Biking is a particularly idyllic way to explore Savai’i. Travelers can book excursions or simply pedal to the various roadside fruit stands and beaches. Looking for more of a cycling challenge? Mountain biking paths wind through forested hillsides and over lava tube caves. You won’t want to miss Mu Pagoa Waterfall, which tumbles into the ocean. It’s worth checking out Afu Aau Waterfalls and Saleaula Lava Field, too. The Alofaaga Blowholes are yet another spectacular natural attraction.

While Samoa may not have the notoriety of destinations like Hawaii, Australia, and French Polynesia, it does deserve some surf cred. With waves of all sizes, the shores of Upolu and Savai’i are great for novices and pros to paddle out.  

Locals love sharing their culture with visitors. Fiafia nights celebrate this rich heritage with traditional music, fire dancing, and food. There’s no better way to experience daily life in Samoa than by browsing the bustling open-air markets. Open every day, Fugalei Fresh Produce Market in Apia stocks a wide selection of native fruits and vegetables, plus cooked staples like keke pua'a, a Samoan version of bao. It’s also located near the Robert Louis Stevenson Museum and sports complex that hosts rugby matches. An early-morning trip to Apia Fish Market is nonnegotiable for first-timers, too. Keen to stock up on souvenirs your friends and family back home will adore? Salelologa Market on Savai’i sells an array of traditional Samoan crafts, from tanoa bowls to coconut leaf fans, as well as clothing and handmade beauty products. 

Best Places to Stay in Samoa

savaii lagoon

When visiting a tropical paradise like Samoa, most visitors probably envision an equally Elysian stay steps from the sand. That’s definitely in the cards at Savai’i Lagoon Resort. It’s also surprisingly affordable given its beachfront perch, airy accommodations, and snorkeling. Amoa Resort, meanwhile, invites guests to splash in a sparkling turquoise lagoon, sip cocktails at the swim-up pool bar, and snooze in cozy bungalows.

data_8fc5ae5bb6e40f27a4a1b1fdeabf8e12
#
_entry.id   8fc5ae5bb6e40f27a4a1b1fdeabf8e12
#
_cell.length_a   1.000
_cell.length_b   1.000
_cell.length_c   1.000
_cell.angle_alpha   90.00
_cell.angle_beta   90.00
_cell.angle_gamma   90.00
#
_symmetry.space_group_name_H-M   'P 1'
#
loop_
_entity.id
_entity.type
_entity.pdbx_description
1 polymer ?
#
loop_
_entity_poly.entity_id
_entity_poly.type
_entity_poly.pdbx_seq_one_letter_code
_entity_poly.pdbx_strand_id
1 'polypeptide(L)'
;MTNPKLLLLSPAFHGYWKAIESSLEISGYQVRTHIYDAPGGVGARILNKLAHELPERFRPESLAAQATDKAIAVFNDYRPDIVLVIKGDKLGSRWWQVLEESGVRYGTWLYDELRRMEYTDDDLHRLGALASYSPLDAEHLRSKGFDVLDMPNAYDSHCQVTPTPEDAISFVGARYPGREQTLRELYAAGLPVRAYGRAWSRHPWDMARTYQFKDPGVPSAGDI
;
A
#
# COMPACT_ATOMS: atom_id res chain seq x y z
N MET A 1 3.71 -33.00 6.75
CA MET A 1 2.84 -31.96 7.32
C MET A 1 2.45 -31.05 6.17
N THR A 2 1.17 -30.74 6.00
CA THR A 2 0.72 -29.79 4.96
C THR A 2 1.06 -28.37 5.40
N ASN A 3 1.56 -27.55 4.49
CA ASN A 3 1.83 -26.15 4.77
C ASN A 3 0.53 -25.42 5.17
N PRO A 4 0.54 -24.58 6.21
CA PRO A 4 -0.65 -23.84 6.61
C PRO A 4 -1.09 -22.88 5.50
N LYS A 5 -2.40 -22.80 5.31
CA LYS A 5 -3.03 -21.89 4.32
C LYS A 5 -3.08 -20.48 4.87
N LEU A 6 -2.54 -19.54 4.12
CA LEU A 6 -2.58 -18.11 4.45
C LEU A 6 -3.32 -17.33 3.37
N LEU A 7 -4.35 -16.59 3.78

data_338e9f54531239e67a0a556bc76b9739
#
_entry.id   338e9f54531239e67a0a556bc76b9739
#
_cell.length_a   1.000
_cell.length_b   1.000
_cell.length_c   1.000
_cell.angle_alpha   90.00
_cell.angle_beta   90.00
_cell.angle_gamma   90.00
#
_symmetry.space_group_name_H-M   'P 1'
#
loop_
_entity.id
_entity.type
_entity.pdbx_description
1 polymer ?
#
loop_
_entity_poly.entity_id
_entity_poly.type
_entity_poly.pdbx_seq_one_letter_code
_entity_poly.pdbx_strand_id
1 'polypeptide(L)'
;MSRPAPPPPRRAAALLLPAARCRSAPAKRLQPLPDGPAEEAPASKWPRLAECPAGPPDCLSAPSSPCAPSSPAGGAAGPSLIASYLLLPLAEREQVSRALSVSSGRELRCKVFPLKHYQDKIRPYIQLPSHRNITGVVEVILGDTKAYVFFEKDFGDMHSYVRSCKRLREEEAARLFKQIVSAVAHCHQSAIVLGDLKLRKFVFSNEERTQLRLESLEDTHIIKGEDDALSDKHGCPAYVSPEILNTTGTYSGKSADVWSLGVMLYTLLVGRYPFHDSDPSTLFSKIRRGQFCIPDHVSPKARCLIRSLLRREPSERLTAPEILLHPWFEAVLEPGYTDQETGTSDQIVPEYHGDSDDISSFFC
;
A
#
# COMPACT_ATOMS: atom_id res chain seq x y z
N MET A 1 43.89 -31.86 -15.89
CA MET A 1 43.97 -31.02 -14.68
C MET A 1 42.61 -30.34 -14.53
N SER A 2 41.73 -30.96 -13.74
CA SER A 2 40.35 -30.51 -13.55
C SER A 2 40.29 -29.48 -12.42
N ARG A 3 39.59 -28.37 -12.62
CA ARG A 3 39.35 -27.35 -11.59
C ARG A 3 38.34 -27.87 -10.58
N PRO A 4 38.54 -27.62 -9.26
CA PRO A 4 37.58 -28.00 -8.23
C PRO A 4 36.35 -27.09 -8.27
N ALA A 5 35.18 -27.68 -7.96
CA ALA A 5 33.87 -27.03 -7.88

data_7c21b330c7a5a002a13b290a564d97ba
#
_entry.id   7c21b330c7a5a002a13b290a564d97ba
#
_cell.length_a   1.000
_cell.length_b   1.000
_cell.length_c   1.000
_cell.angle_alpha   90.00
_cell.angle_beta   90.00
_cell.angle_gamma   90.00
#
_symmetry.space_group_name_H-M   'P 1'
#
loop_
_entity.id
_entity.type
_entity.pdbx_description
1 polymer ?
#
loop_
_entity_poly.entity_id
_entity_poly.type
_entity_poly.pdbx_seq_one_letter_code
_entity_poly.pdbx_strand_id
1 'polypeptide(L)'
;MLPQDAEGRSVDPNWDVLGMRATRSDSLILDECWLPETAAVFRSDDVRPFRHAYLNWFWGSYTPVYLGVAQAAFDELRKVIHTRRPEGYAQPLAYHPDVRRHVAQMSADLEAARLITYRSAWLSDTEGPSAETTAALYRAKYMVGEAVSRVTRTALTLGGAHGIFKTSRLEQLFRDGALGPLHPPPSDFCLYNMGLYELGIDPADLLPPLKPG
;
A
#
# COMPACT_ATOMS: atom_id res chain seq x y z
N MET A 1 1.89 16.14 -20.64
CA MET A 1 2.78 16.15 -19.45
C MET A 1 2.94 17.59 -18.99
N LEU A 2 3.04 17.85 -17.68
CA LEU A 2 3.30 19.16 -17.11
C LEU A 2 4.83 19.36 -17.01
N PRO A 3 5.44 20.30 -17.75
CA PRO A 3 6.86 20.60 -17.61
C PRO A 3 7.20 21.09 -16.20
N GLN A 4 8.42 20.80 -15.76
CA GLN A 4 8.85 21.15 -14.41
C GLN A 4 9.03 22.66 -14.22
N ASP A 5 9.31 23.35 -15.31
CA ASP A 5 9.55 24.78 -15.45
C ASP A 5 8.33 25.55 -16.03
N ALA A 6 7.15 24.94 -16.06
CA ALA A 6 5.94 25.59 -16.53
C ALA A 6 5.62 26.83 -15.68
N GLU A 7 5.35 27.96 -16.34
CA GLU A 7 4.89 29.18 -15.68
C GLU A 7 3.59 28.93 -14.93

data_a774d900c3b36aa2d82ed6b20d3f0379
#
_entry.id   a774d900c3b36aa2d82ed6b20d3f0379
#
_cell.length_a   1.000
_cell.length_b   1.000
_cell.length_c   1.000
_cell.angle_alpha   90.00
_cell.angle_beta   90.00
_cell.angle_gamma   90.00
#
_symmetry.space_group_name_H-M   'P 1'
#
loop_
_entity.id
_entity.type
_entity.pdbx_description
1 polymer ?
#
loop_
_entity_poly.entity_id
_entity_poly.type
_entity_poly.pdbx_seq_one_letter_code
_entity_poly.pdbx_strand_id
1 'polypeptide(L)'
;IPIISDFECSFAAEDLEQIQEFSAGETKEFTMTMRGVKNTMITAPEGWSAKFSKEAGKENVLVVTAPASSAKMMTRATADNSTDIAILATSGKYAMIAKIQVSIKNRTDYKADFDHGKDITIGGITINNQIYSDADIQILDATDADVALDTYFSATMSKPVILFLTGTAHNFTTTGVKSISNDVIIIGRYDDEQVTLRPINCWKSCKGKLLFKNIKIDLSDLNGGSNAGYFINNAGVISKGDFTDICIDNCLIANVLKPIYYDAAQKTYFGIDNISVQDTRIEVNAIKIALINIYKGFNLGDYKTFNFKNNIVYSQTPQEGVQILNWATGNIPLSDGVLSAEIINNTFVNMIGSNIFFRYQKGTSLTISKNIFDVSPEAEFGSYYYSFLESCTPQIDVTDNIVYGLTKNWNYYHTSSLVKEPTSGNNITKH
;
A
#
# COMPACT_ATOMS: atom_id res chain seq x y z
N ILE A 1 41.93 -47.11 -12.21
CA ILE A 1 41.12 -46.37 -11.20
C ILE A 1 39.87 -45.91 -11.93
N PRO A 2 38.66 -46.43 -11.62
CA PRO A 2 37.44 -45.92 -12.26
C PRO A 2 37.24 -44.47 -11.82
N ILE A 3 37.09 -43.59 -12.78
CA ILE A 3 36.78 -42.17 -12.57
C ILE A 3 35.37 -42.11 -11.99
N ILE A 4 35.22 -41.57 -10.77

Connected to the mainland by a causeway, family-friendly Taumeasina Island Resort is a dreamy home base with warm hospitality, spa treatments, and an abundance of activities for all ages — among them Samoan cooking classes, fire dancing performances, and water sports — just outside Apia. Nestled on the southeast coast of Upolu, Aga Reef Resort puts an emphasis on natural beauty and relaxation. And adults-only Sinalei Reef Resort & Spa caters to couples seeking the romance and serenity of a breezy villa overlooking Vaiala Beach.

Best Places to Eat and Drink in Samoa

Fish with caponata and salsa verde at Bistro Tatau, Samoa

Courtesy of Bistro Tatau

Food is a big part of Samoan culture. Like seafood? You’ve come to the right place. The local cuisine packs a flavorful punch and spotlights ingredients grown on the islands and caught by fishermen just off the coast.

Hungry to eat your way through the food scene and learn about the heritage of cooking traditional dishes like palusami in an umu, an earth oven of heated volcanic rocks? Consider a culinary tour. If an organized gastronomic activity isn’t your thing, patronizing locally owned establishments will provide a tasty sampling of what’s on the menu in Samoa. Naturally, there’s no shortage of casual seaside haunts. Ocean Club Maninoa and Taumeasina Restaurant & Bar are top picks in that department. In Apia, you’ll find some highly regarded international eateries such as Bistro Tatau and Paddles Restaurant, a family-run favorite with delicious seafood risotto and lasagna made from scratch. Nourish Cafe is a vibrant fusion outpost for smoothies, Instagram-worthy waffles, and bountiful sesame-crusted tuna salads